Orange connects with the young design generation

Friday, 14 September 2012

For the second year running, Orange has curated a design competition to promote links between creation and technology. The first edition, called Orange whispers to your ear, was dedicated to making hand-free kits more practical and attractive. This year it was titled Orange gives you the keys, and focused on the relationships with and within the home.

58 students from five leading European design schools spent months working on how digital technologies can improve tomorrow's life at home, and how the inhabitants of a same house, building or neighbourhood can be encouraged to interact and connect more, wherever they may be.

Bebee by Francois Lourme and Benjamin Royer

One of the entries by L'Ecole de Design de Nantes Atlantique (EDNA) is a digital family game. It is composed of an app and several digital pieces that stimulate dialogue between family members. Everyone brings their own digital content to the table, thus creating a larger story and a collective memory.

Domum by Yoann Jestin and Alexis Porhiel

Also by EDNA students, Domum came from the idea of a gathering around a stove. It intends to help people organise time together and make their home a warmer place. The device collects messages left by one member of a household to the others, whether family or flatmates. The message is written with a digital pen and the device sends it to each person by the most appropriate way: phone or social network.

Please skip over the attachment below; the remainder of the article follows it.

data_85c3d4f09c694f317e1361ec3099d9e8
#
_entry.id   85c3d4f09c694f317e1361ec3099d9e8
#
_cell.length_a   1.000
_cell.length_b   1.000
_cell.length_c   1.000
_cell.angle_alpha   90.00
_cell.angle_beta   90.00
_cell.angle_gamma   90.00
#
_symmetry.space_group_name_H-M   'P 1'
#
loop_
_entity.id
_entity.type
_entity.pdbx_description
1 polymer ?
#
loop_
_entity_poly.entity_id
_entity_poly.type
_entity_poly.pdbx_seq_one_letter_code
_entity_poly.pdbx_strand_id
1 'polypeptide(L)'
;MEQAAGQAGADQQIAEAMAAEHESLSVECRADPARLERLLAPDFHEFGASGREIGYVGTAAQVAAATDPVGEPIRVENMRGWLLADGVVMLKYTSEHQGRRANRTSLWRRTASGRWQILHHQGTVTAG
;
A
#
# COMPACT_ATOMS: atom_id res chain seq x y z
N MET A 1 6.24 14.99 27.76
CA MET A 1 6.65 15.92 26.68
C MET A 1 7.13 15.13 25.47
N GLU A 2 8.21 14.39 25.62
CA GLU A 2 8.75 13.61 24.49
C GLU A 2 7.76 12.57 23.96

Rhea by Cai Jun Yang

Conceived by one of several participating Central Saint Martin's students, Rhea is a device that collects and stores emotional experiences so they can be shared with others from one's household. Its pocket watch shape comes from the idea of recording a specific time and place.

Switch by Simon Lauwerier, Jean-Pierre Hu, Adrian Borsoi, Sandrine Danho and Han Dinh

From students of the Institut Superieur de Design de Valenciennes (ISD), Switch is a 3D holographic projector. It is loaded with everyone's preferences and suggests content to match their taste: concerts, travel, wildlife, etc.

Gustav by Andrea Segato and Viviane Yazdani
The Gustav app by students of Milan's Nuova Accademia di Belle Arti (NABA) is a service that brings people together to create communities. Inhabitants of a same building can interact with each other through an app and a moustached toy. It was inspired by the concept of "smart cities" in which people exchange foods, tools, favours or unwanted goods.

Gustav by Andrea Segato and Viviane Yazdani

Other entries include: a digital box that connects generations by recording the moments of leisure they spend together, through a very simple interface that can be understood by children and old people alike; an idea for a storage company that would scan every single one of one's belongings so that any given items can be sent on order anywhere in the world; and a system of motion-detecting stickers that keep voice messages to enhance communication between housemates or lodgers.

The winners were announced during Paris Design Week and an exhibition will run from 28 September - 9 October at Le Lieu du Design in Paris.